Is there any way to determine s/n of usb-drive in linux using C++ ?

If not C++ is there any other way different from hwinfo -disk and hdparm -i ?

4 Answers 4


I'll try to summarize my experience regarding storage drive serial number retrieval on linux.
I assume you want the serial number of the storage device identity (as per SCSI specification) not the serial number of the USB device (as per USB specification under Device Descriptor ), these two are different entities.

Most devices tend to implement a serial number in the USB-Controller and leave the serial number of the inner SCSI-disk unimplemented.
So if you want to uniquely identify an USB-device the best way is to create a string from the Device Descriptor (USB specification) like VendorId-ProductId-HardwareRevision-SerialNumber
In the following I shall describe how to retrieve the SN of the storage drive, as asked.

Drives fall in 2 categories (actually more, but let's simplify): ATA-like (hda, hdb ...) and SCSI-like (sda sdb ...). USB drives fall in the second category, they are called SCSI attached disks. In both situation ioctl calls can be used to retrieve the required information (in our case the serial number).

For SCSI devices (and these include USB drives) the Linux generic driver and it's API is documented at tldp.
The serial number on SCSI devices is available inside the Vital Product Data (short: VPD) and is retrievable by using the SCSI Inquiry Command. A commad line utility in linux that can fetch this VPD is sdparm:

> yum install sdparm
> sdparm --quiet --page=sn /dev/sda
    Unit serial number VPD page:

Note that not all devices have this serial number, the market is flooded with cheep knockoffs, and some usb flash disks return strange serials (for example my sandisk cruzer returns just the letter "u"). To overcome this some people choose to create a unique identifier by mixing different strings from VPD like Product ID, Vendor ID and Serial Number.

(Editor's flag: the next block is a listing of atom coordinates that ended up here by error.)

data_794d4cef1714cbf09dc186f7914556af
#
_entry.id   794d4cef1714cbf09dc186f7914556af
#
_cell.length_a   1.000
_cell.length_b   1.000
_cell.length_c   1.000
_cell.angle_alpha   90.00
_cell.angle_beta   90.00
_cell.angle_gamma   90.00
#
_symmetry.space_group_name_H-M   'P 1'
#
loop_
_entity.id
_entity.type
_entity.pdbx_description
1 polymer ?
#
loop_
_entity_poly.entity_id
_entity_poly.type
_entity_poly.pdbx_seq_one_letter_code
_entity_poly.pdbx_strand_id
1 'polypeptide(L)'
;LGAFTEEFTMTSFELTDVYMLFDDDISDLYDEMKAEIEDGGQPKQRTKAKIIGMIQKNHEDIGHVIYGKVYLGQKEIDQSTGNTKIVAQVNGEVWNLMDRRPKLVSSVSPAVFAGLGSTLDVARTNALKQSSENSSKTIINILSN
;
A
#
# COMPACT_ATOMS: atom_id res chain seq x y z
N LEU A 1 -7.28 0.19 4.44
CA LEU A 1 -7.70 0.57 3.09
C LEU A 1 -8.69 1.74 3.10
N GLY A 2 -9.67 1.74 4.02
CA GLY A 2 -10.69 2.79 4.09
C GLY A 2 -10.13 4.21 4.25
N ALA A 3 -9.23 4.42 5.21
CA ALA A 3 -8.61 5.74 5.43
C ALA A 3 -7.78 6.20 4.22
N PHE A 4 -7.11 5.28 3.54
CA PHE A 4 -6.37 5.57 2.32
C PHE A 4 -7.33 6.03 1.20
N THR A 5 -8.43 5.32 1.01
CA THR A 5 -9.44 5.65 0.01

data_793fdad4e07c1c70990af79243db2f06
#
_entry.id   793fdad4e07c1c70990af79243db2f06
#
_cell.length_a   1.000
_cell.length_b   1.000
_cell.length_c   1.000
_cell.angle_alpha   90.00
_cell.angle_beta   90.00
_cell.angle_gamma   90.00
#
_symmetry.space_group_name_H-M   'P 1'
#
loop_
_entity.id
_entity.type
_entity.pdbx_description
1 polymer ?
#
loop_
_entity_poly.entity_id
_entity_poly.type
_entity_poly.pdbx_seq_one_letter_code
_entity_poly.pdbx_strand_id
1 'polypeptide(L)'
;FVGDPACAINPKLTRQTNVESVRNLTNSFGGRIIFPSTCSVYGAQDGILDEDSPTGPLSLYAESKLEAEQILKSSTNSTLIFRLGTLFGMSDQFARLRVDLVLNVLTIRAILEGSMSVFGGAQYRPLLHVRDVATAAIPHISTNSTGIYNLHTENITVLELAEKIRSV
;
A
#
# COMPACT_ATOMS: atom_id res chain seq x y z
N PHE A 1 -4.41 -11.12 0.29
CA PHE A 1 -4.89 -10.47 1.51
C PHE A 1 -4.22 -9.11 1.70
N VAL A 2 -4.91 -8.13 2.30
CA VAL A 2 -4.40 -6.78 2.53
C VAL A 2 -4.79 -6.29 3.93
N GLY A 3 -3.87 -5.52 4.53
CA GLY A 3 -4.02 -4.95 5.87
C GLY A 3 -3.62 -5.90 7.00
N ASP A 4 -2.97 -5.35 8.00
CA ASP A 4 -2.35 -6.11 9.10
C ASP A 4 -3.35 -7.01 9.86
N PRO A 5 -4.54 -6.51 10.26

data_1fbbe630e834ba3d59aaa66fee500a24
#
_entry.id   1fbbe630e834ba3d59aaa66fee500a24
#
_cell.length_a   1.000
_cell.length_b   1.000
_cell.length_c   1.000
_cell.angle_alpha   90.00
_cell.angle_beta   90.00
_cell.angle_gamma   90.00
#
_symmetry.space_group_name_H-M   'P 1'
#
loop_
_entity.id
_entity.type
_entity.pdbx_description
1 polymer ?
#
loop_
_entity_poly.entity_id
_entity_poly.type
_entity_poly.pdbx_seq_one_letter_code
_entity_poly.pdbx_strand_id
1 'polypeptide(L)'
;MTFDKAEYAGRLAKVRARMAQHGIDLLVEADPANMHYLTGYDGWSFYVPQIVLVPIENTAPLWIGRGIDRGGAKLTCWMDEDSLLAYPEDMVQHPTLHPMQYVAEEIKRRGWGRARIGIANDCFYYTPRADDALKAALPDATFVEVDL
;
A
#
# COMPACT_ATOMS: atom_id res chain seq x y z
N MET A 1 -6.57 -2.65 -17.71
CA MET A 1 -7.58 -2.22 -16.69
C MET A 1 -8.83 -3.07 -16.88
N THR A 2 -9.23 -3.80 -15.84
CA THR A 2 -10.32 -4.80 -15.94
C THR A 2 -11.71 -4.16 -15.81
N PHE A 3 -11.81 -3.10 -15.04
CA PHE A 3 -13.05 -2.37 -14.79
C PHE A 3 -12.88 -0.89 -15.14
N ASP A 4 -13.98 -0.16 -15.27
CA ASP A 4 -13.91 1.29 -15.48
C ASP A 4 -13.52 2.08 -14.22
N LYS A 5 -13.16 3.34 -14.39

Code in c:

#include <stdlib.h>
#include <stdio.h>
#include <string.h>
#include <unistd.h>
#include <fcntl.h>
#include <errno.h>
#include <scsi/scsi.h>
#include <scsi/sg.h>
#include <sys/ioctl.h>

int scsi_get_serial(int fd, void *buf, size_t buf_len) {
    // we shall retrieve page 0x80 as per http://en.wikipedia.org/wiki/SCSI_Inquiry_Command
    unsigned char inq_cmd[] = {INQUIRY, 1, 0x80, 0, buf_len, 0};
    unsigned char sense[32];
    struct sg_io_hdr io_hdr;
            int result;

    memset(&io_hdr, 0, sizeof (io_hdr));
    io_hdr.interface_id = 'S';
    io_hdr.cmdp = inq_cmd;
    io_hdr.cmd_len = sizeof (inq_cmd);
    io_hdr.dxferp = buf;
    io_hdr.dxfer_len = buf_len;
    io_hdr.dxfer_direction = SG_DXFER_FROM_DEV;
    io_hdr.sbp = sense;
    io_hdr.mx_sb_len = sizeof (sense);
    io_hdr.timeout = 5000;

    result = ioctl(fd, SG_IO, &io_hdr);
    if (result < 0)
        return result;

    if ((io_hdr.info & SG_INFO_OK_MASK) != SG_INFO_OK)
        return 1;

    return 0;

int main(int argc, char** argv) {
    char *dev = "/dev/sda";
    char scsi_serial[255];
    int rc;
    int fd;

    fd = open(dev, O_RDONLY | O_NONBLOCK);